Thursday News: Penguin to contribute $75 million to restitution fund; Beware of blurbs; Amazon to sell licensed fan fiction
Important! My family and I are doing *things* this next week so I’m taking a mini vacation from Dear Author News. We’ll still have our daily reviews and daily deals (of course) but unless I’m feeling really energetic, there won’t be any news again until Wednesday, May 29. That’s when BEA starts and I suspect there will be important news then.
On June 3 the price fixing case with Apple starts. I will be glued to PACER and will bring you what daily reports I can from the filings. Don’t break Dear Author while I’m gone, you guys!
Also, don’t forget we have the Nalini Singh / Ghost chat on Twitter tonight.
I’m hosting a twitter chat with “The Ghost” on Thursday, May 23rd, from 9:00 to 10:00 pm EDT. Even if you are not on twitter, you can follow along at this link. You may not want to come if you don’t want to know any spoilers about Heart of Obsidian.
Nonetheless, Amazon is launching “Kindle Worlds” a “commercial publishing platform that will enable any writer to create fan fiction based on a range of original stories and characters and earn royalties for doing so.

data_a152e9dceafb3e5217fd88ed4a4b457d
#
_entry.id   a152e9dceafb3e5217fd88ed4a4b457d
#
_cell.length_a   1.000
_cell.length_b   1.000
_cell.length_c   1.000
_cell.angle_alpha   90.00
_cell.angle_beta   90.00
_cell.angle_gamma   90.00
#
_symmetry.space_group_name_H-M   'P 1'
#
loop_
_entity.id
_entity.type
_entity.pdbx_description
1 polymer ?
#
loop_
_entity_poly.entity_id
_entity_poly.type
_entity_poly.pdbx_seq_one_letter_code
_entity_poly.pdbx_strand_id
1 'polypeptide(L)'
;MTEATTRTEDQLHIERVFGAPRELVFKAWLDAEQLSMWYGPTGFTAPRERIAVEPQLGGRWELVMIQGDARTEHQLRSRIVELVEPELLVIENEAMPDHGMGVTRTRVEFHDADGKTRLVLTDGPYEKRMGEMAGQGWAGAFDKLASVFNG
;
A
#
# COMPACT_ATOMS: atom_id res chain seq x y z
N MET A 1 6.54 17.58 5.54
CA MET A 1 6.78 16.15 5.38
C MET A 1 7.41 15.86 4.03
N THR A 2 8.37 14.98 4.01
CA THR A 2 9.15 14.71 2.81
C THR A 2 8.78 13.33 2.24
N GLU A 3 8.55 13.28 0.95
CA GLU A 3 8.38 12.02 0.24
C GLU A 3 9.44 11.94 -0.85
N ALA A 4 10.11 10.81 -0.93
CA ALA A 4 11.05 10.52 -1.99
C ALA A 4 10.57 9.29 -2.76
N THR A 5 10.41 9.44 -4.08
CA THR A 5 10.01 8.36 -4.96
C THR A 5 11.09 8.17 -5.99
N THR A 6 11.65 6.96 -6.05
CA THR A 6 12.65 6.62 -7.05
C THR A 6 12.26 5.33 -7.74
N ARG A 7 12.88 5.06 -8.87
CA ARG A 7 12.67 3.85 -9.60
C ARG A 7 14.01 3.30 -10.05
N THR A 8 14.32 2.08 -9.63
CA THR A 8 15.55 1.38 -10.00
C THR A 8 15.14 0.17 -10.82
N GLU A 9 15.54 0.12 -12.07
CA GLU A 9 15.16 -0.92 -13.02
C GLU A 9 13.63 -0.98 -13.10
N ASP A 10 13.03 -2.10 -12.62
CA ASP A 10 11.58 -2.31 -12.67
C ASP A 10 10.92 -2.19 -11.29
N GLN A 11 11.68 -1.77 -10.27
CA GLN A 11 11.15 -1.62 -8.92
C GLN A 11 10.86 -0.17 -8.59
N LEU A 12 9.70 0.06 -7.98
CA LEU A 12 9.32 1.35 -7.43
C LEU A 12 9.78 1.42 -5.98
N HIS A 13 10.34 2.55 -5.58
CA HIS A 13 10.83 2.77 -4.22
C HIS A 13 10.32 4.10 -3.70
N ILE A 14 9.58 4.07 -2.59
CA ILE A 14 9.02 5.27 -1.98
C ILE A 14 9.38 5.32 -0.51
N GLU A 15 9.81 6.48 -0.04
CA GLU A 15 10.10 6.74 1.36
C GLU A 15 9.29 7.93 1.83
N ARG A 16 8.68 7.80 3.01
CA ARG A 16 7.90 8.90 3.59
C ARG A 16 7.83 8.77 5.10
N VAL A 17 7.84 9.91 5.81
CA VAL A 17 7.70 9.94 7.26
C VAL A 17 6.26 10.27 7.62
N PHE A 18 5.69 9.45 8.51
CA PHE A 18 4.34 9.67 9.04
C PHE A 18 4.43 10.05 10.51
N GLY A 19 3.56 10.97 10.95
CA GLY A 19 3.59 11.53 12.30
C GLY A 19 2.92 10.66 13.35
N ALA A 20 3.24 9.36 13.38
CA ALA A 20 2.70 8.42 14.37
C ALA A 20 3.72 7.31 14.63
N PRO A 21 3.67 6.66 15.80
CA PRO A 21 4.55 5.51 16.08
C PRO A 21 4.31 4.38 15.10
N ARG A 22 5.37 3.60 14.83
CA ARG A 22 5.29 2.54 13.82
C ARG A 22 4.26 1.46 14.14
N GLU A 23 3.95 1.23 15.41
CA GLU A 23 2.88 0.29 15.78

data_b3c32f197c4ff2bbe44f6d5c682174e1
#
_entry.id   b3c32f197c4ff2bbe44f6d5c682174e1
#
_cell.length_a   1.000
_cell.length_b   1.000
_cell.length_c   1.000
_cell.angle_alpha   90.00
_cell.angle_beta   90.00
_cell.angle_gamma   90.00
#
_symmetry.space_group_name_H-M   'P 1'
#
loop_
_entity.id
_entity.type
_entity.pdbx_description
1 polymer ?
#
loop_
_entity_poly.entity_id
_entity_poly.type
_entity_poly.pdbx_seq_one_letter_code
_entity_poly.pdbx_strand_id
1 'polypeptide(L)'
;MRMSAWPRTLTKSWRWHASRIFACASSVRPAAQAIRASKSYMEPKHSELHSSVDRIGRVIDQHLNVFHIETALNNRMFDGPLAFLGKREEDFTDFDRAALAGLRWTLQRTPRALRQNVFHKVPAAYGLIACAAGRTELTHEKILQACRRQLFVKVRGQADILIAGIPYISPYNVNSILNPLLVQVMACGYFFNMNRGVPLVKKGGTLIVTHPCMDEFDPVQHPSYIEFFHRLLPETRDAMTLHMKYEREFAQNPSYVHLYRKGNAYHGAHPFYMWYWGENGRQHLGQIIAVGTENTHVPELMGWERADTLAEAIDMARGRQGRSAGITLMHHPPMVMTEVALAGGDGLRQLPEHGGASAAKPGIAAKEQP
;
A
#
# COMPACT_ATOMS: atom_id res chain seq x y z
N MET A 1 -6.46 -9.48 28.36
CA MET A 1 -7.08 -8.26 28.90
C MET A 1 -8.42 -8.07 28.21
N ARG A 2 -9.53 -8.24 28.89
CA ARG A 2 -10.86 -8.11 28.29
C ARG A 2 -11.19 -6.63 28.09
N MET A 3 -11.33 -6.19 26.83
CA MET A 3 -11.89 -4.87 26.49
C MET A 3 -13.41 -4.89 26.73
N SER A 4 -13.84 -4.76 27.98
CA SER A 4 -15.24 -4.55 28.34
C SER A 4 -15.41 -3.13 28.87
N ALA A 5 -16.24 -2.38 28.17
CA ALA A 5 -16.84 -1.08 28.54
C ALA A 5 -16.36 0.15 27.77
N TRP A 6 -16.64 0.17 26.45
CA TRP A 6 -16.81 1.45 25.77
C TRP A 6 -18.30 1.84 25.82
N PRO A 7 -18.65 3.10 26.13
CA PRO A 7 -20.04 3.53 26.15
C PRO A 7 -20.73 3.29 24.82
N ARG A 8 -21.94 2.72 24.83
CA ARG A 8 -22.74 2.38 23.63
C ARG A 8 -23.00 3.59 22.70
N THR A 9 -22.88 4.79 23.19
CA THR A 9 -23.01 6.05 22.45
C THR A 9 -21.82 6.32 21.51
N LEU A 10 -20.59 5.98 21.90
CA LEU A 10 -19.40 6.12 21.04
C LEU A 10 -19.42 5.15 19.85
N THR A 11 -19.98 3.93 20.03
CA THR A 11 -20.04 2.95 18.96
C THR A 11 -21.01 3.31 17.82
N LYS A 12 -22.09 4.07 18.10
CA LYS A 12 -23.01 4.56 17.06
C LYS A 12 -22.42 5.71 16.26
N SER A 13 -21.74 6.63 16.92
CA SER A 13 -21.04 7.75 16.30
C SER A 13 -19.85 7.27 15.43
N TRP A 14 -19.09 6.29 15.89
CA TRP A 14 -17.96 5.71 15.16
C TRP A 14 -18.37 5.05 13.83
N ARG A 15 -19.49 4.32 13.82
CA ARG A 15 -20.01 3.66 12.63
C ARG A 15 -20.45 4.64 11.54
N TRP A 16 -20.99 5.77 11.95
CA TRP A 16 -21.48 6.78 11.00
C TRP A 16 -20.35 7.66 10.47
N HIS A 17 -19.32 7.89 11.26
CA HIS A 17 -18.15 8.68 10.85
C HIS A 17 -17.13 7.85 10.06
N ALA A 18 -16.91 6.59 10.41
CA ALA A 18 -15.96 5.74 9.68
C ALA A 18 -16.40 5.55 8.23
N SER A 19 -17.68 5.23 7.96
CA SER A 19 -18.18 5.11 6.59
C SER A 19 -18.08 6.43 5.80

Amazon Publishing has secured licenses from Warner Bros. Television Group’s Alloy Entertainment division for its New York Times best-selling book series Gossip Girl, by Cecily von Ziegesar; Pretty Little Liars, by Sara Shepard; and Vampire Diaries, by L.J. Smith; and plans to announce more licenses soon.
Through these licenses, Kindle Worlds will allow any writer to publish authorized stories inspired by these popular Worlds and make them available for readers to purchase in the Kindle Store.” Amazon Publishing will pay royalties to both the rights holders of the Worlds and the author. The standard author’s royalty rate (for works of at least 10,000 words) will be 35% of net revenue. As with all titles from Amazon Publishing, Kindle Worlds will base net revenue off of sales price—rather than the lower, industry standard of wholesale price—and royalties will be paid monthly.
It is instructive to look at the licenses that Amazon has secured. Alloy Entertainment is a book packager and all those series are packages to which Alloy (and not the writer who is really just a work for hire) owns. But it’s a movement toward selling actual fan fiction instead of repackaged fan fiction like EL James’ Fifty Shades series.
Authors Guild should set up a licensing agency ala Henry Fox’s music licensing agency but it won’t.